Poll: Consumers want truth-in-labeling

NEW YORK -- Representatives of 15 different wine regions have issued a joint call for policymakers to move ahead with wine truth-in-labeling.

Results from a recent poll of U.S. consumers, conducted by Public Opinion Strategies, released today found that Americans, in particular, have very strong feelings about the role of location in making wine-purchasing decisions. Key findings from the poll of 1,000 U.S. wine drinkers include:

• 79% say they consider the region from which a wine comes an important factor when buying a bottle of wine.

• 75% say they would be less likely to buy a wine if they learned it claimed to be from a place like Champagne, Napa Valley or Oregon, but in actuality was not.

• 84% say they think the region a wine comes from is extremely important in determining its quality.

• 96% say consumers deserve to know the location where wine grapes are grown is accurately stated on wine labels.

• 98% say they support establishing worldwide standards for all winemakers that would require they accurately state the location where wine grapes are grown on wine labels.

"In over 20 years of polling, rarely have we seen such strong feelings on an issue like this," said Rob Autry, partner of Public Opinion Strategies and the lead pollster on this project. "Consumer sentiment this strong is a clear signal that Americans care a great deal about the location a wine comes from and clearly want ready access to that information when looking at a bottle.

The poll was released by the signatories to the Joint Declaration to Protect Wine Place & Origin, a coalition first formed in 2005 when the initial global declaration was signed. The organization has since doubled in size, welcoming its two newest members -- Long Island and Rioja, Spain -- at this year's meeting.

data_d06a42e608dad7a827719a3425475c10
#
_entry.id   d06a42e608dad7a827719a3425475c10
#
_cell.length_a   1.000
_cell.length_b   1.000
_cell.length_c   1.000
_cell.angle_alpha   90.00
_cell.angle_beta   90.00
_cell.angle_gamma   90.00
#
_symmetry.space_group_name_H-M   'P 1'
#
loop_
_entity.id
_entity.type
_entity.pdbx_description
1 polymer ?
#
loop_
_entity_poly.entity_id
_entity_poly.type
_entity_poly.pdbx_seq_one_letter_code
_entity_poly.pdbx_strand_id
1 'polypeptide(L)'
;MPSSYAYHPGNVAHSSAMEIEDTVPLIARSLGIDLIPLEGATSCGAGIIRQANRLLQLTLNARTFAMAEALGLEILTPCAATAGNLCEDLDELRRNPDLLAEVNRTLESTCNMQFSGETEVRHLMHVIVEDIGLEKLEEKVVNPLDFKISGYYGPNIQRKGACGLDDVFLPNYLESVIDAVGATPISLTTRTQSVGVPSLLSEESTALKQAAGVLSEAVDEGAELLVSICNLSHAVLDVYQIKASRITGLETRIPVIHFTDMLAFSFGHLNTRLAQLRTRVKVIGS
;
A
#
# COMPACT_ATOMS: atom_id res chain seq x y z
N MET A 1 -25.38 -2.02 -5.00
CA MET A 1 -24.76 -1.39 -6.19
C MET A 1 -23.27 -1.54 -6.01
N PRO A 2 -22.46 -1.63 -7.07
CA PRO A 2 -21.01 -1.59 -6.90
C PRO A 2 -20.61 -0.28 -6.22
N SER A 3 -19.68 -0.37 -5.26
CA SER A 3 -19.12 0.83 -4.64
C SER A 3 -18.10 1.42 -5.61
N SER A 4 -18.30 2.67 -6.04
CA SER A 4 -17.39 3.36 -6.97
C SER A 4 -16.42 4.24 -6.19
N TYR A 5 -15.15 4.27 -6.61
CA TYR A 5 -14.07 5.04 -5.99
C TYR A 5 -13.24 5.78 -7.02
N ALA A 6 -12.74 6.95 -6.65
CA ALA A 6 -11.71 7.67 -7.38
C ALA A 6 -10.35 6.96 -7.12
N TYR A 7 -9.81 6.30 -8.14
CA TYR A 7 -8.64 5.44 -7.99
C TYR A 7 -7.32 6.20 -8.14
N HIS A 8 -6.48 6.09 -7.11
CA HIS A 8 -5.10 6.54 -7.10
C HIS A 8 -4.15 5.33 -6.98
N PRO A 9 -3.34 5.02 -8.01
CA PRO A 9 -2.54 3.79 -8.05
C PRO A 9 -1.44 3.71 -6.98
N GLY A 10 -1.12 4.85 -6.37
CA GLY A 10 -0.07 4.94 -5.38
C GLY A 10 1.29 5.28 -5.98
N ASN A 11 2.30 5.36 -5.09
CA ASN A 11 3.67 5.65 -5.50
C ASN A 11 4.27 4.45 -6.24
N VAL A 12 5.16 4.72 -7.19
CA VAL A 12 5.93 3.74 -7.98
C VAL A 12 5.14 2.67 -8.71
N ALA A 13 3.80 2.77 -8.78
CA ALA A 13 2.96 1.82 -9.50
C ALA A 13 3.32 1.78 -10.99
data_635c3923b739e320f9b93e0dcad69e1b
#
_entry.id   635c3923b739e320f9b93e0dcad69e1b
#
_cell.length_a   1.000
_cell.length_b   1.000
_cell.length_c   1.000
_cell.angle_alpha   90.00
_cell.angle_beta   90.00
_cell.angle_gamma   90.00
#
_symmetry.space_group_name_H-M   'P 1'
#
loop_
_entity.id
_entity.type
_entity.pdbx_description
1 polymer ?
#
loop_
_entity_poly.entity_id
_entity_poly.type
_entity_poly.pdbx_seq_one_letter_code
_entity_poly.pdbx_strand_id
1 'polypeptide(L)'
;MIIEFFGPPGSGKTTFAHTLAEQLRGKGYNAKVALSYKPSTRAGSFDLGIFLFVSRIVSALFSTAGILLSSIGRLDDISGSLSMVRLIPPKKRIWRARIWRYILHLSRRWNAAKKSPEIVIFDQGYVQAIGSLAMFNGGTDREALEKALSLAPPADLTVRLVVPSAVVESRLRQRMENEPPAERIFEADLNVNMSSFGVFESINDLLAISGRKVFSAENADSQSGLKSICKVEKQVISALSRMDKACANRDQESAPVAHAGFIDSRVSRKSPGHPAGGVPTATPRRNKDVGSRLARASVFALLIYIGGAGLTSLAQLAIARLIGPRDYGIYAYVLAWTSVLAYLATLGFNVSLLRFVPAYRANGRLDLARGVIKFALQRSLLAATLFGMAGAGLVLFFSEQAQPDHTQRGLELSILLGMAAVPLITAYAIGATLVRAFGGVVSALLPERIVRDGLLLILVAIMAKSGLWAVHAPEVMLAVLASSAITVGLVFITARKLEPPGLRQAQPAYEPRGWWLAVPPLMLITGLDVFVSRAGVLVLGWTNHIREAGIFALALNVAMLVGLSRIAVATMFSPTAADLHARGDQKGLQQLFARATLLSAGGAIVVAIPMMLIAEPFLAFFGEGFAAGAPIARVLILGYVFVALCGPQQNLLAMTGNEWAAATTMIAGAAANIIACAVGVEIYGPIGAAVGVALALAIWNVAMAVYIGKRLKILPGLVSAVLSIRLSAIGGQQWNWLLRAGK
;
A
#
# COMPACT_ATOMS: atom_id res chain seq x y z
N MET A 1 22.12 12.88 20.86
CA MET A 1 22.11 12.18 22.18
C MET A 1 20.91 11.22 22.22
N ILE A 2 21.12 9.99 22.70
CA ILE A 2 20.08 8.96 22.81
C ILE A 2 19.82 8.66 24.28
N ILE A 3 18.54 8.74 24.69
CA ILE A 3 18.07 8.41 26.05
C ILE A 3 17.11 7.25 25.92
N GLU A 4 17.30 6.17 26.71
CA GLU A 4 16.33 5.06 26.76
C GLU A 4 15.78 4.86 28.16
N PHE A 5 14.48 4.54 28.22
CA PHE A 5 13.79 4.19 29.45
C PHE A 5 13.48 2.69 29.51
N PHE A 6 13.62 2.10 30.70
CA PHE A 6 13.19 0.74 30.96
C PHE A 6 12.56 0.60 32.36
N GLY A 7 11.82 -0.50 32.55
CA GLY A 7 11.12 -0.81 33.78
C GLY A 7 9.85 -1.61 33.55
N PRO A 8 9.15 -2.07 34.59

Says Ron Goerler Jr., president of the Long Island Wine Council, “The signatories of the Joint Declaration to Protect Wine Place & Origin have worked to produce world-class wine regions and preserve the integrity of our unique vines and lands. United with Napa Valley, Sonoma County, Jerez and the many other wine regions across the globe, we are committed to educating consumers about the importance of location.”

"The 15 regions gathered here today agree that great wine is made in unique places all over the world and that these unique place names must be protected. A failure to do so undermines all of these wine-growing regions and, as the research shows, runs counter to the expectations of the consumer," said Bruno Paillard, representing the Comité Interprofessionnel du Vin de Champagne. "People want to know where their wines come from."

The 15 international wine regions including Long Island; Champagne, France; Chianti Classico, Italy; Jerez, Spain; Napa Valley, California; Oregon; Paso Robles, California; Porto, Portugal; Rioja, Spain; Sonoma County, California; Tokaj, Hungary; Victoria, Australia; Walla Walla Valley, Washington; Washington state; and Western Australia.

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